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Hard Painful Breast with Fat Necrosis After Lift - What to Do?

I had a breastlift 3 months ago and experienced necrosis. I lost my nipple but it has grown back with the exception of one side that has a dime size open wound. BUT the entire breast is hard and painful, the wound is being packed with gauze and sterile water/blech-its tracks 4" down and 2" to the side. My certified board plastic surgeon says it is fat necrosis. The wound leaks a yellowish liquid with horrible odor. How long do i continue this treatment or do we need to surgicaly remove this?

Doctor Answers (6)

Treatment of Fat Necrosis?

+1

Thank you for the question.

The human body has a tendency to eliminate unhealthy tissue.  It will tend to  slowly “remove” the unhealthy fat necrosis that is present. You are seeing  this occur in the form of the “yellowish liquid with horrible odor”. As long as the wound is draining the chance of an infection that can do you harm is very small.

Generally, it would be best  interest to allow as much time as possible for the body to “heal itself”. Surgical intervention may be necessary eventually. You may find that revisionary surgery may be necessary to improve the symmetry of the breasts  down the line as well.

I would suggest continued  patience  and follow-up with your plastic surgeon.

Best wishes.


San Diego Plastic Surgeon
5.0 out of 5 stars 724 reviews

Breast reduction and fat necrosis

+1

Fat necrosis, infection and wounds can occur with any surgery. And you do not always know why it happened one patient and not to another.

These wounds will usually improve more than you ever think they could and look better than you think they would. The most important thing for you to do is to keep in contact with your physician and alerted your surgeon to any new problems like fever or pain. These things can be a sign of infection and your doctor should be informed of these problems as soon as possible.

Be diligent in working with these wounds, they will improve over time and  they will heal.  And they will probably look better than you think I ever could.

Wendell Perry, MD
Miami Plastic Surgeon
5.0 out of 5 stars 143 reviews

Nipple loss and fat necrosis after breast lift

+1

Unfortunately, these things happen. It's not because your surgeon is incompetent, it is just simply bad luck. I've noticed through many years of performing these procedures that it often happens to 'fatty' breasts. Fat in general does not have a good blood supply. So when you compromise its vascularity (surgery/cutting) it sometimes does not survive. This is fat necrosis. But, don't worry. Sounds like your surgeon is taking care of it. It will take a long time to heal, but it will heal.  At the end, you may need some type of revision. It's just a matter of 'wait and see' now. Best wishes. Dr. H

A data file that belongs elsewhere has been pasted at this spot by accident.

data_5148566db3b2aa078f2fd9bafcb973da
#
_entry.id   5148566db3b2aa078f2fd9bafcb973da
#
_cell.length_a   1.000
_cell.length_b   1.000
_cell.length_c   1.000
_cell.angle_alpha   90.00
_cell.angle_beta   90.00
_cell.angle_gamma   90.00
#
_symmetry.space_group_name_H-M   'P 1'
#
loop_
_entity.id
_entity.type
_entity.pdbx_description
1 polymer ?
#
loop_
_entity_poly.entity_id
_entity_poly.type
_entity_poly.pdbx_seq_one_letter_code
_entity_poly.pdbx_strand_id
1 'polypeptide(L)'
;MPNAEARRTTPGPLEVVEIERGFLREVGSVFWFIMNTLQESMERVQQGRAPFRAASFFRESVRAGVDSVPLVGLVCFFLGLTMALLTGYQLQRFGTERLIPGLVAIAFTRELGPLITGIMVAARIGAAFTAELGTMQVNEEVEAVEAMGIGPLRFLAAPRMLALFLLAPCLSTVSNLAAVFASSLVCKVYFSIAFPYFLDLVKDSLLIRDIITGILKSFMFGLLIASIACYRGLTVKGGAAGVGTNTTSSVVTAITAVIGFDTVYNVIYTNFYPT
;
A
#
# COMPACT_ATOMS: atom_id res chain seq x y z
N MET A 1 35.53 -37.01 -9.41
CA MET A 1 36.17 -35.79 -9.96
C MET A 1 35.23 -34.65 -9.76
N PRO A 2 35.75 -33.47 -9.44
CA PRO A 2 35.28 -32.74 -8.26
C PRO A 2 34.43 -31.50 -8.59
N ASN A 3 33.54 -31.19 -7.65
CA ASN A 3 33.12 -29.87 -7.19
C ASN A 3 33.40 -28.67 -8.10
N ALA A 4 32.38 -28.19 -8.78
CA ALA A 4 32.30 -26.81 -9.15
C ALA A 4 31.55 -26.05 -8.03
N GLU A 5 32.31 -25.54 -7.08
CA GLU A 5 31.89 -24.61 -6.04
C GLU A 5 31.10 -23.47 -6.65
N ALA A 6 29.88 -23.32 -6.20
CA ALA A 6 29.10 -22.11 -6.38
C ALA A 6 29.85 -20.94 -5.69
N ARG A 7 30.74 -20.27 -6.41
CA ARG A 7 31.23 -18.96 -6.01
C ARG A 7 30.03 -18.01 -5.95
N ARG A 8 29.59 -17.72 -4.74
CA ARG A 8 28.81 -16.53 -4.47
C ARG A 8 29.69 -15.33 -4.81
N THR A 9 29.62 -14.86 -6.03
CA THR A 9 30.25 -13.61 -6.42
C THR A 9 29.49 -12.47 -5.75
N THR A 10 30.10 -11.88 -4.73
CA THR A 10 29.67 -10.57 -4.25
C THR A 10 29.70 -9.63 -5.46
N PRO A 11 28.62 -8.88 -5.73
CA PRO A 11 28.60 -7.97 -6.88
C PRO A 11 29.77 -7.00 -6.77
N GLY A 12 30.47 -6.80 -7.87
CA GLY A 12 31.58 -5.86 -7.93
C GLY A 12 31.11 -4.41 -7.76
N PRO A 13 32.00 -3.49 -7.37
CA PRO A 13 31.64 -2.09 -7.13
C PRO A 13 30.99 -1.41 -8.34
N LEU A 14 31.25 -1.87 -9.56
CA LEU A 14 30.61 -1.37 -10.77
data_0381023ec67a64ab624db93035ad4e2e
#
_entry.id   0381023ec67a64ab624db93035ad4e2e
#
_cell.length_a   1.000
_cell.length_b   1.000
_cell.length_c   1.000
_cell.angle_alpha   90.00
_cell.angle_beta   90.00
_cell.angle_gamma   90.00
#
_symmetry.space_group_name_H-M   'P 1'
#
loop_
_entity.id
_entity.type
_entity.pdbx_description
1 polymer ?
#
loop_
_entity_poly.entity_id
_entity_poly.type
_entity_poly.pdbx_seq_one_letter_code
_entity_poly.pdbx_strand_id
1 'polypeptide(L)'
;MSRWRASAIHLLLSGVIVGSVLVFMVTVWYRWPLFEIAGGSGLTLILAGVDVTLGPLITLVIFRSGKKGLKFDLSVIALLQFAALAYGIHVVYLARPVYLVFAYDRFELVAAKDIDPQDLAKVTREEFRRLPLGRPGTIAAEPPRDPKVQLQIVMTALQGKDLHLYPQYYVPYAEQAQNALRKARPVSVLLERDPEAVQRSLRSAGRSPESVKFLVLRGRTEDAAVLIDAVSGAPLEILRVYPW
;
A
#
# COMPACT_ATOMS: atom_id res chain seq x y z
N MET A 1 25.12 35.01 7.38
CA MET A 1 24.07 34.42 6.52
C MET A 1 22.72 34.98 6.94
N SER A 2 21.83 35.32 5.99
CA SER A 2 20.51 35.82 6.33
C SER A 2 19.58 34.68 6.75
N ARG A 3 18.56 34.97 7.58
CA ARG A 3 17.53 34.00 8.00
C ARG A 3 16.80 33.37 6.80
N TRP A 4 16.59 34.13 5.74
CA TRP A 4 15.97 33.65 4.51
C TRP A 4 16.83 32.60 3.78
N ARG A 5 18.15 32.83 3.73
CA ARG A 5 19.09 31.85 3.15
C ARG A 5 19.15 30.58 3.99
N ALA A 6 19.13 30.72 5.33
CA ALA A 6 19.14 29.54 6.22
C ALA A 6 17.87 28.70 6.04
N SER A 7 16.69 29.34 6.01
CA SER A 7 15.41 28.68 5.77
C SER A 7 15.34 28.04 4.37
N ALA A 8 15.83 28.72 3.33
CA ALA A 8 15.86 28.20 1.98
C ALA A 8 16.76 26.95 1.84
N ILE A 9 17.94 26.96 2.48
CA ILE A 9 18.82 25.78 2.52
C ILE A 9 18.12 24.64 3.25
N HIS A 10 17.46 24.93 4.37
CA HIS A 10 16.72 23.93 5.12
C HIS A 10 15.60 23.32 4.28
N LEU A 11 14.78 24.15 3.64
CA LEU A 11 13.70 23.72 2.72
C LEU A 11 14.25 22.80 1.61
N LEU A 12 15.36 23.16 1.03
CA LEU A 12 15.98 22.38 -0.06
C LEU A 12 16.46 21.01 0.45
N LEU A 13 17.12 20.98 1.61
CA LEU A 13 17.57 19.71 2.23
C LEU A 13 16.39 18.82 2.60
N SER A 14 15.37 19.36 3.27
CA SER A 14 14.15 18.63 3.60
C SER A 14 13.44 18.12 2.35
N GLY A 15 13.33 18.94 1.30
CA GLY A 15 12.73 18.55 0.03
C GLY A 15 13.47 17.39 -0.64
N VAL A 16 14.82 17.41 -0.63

Gary M. Horndeski, MD
Texas Plastic Surgeon
5.0 out of 5 stars 125 reviews

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It will take few months to heal

+1
You have breast tissue necrosis and it may take few months for it heal. You may need revision of the scar. Looks like your surgeon is on the top of the problem.

Kamran Khoobehi, MD
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Hard breast after a lift

+1

Hardness after a breast lift with compromised blood flow to the nipple is not unusual. The Niplle necrosis is a sign of decreased blood flow that probably affected other areas of the breast. As the fat cells die they release their contents which cause an inflammation and calcification- hardness. The situation will correct itself with the treatment you are undergoing with dressing changes as administered by your surgeon. It will a little time but in the end the hardness will go away!

Morad Tavallali, MD
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Rare but documented complication

+1

It is always stressful for both the patient and surgeon when these things happen. Although rare this sort of thing can happen to the best surgeons. This is why it is so important to find a surgeon you trust and can work with. I have done a great number of these procedures. I can only encourage you to be patient. Most of the time these things do much better when you wait before any surgical intervention. Trust your surgeon's experience.

Thomas R. Walek, MD
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These answers are for educational purposes and should not be relied upon as a substitute for medical advice you may receive from your physician. If you have a medical emergency, please call 911. These answers do not constitute or initiate a patient/doctor relationship.